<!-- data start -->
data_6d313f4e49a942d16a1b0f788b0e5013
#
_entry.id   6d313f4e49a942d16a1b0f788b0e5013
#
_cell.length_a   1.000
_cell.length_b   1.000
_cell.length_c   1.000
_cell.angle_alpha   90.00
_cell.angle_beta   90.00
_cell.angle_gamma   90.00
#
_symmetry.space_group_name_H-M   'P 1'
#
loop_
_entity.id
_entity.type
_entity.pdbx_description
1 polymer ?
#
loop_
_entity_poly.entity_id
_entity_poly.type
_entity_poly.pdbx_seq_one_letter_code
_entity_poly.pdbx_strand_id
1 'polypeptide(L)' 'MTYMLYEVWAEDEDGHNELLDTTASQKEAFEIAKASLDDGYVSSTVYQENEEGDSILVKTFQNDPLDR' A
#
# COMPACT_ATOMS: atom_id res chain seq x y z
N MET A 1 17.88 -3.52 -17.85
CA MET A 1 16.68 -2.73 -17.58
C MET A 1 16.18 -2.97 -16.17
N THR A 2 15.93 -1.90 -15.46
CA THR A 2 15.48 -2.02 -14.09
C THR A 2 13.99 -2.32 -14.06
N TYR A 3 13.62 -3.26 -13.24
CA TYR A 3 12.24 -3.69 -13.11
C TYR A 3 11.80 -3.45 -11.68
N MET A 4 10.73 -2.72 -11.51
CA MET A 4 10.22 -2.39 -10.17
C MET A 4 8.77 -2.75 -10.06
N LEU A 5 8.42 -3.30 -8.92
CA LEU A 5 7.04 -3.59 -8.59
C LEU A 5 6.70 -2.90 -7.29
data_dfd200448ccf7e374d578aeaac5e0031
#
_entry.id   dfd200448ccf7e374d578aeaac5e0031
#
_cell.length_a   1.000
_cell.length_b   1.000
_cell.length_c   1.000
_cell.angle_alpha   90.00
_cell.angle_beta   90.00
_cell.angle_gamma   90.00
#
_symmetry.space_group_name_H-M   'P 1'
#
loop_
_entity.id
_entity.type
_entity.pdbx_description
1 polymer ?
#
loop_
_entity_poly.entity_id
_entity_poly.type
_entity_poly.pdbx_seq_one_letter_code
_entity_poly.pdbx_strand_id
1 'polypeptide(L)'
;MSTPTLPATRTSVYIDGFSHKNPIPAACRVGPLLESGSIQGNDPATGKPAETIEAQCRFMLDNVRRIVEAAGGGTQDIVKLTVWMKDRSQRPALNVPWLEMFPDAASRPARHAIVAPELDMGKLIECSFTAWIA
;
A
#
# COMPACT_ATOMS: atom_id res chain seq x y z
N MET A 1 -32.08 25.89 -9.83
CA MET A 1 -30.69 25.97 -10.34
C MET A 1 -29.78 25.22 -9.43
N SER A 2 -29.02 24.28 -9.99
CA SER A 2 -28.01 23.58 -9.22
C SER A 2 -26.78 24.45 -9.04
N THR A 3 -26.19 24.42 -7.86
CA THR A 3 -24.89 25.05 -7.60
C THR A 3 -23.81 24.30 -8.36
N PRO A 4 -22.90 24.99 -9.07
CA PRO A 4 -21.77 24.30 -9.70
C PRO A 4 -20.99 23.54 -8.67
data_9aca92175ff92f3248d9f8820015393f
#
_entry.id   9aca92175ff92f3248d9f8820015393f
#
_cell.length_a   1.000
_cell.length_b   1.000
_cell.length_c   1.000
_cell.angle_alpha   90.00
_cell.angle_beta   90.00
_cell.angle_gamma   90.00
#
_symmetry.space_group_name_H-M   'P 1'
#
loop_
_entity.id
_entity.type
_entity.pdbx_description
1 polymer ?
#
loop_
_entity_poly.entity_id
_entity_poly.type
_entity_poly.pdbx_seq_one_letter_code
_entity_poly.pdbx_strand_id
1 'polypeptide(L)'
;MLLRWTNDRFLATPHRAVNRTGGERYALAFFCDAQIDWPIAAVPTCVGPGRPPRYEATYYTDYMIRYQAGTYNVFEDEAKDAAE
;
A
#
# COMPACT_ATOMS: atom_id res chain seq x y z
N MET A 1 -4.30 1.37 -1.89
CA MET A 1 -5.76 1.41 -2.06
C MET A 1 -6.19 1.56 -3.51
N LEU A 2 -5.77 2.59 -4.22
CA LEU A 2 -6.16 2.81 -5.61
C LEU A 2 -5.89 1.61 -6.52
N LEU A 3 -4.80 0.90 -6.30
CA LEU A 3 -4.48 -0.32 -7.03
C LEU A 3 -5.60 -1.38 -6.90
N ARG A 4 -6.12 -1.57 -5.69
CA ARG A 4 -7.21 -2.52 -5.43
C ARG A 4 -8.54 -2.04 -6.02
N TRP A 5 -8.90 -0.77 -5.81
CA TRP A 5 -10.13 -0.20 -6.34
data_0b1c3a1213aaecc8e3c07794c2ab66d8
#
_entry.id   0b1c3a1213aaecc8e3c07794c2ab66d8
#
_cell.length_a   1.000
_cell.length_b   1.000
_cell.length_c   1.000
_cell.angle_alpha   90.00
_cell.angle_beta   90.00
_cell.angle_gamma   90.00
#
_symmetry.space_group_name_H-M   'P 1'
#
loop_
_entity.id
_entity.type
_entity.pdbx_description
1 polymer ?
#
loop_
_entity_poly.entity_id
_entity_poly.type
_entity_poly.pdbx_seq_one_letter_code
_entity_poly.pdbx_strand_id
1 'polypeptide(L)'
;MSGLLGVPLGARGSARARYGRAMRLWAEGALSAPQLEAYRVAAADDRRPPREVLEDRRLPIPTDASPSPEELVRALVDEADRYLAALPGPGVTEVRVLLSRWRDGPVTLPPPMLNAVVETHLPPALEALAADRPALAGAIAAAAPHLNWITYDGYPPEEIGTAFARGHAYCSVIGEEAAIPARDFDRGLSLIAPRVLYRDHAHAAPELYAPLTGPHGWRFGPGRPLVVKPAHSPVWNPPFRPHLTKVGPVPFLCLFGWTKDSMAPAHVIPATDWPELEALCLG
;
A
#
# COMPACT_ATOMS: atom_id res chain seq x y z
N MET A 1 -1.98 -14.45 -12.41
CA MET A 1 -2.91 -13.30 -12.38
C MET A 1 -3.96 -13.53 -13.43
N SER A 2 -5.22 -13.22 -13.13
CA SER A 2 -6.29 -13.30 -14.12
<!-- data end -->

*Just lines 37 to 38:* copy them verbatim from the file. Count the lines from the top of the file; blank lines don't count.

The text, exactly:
N MET A 4 10.73 -2.72 -11.51
CA MET A 4 10.22 -2.39 -10.17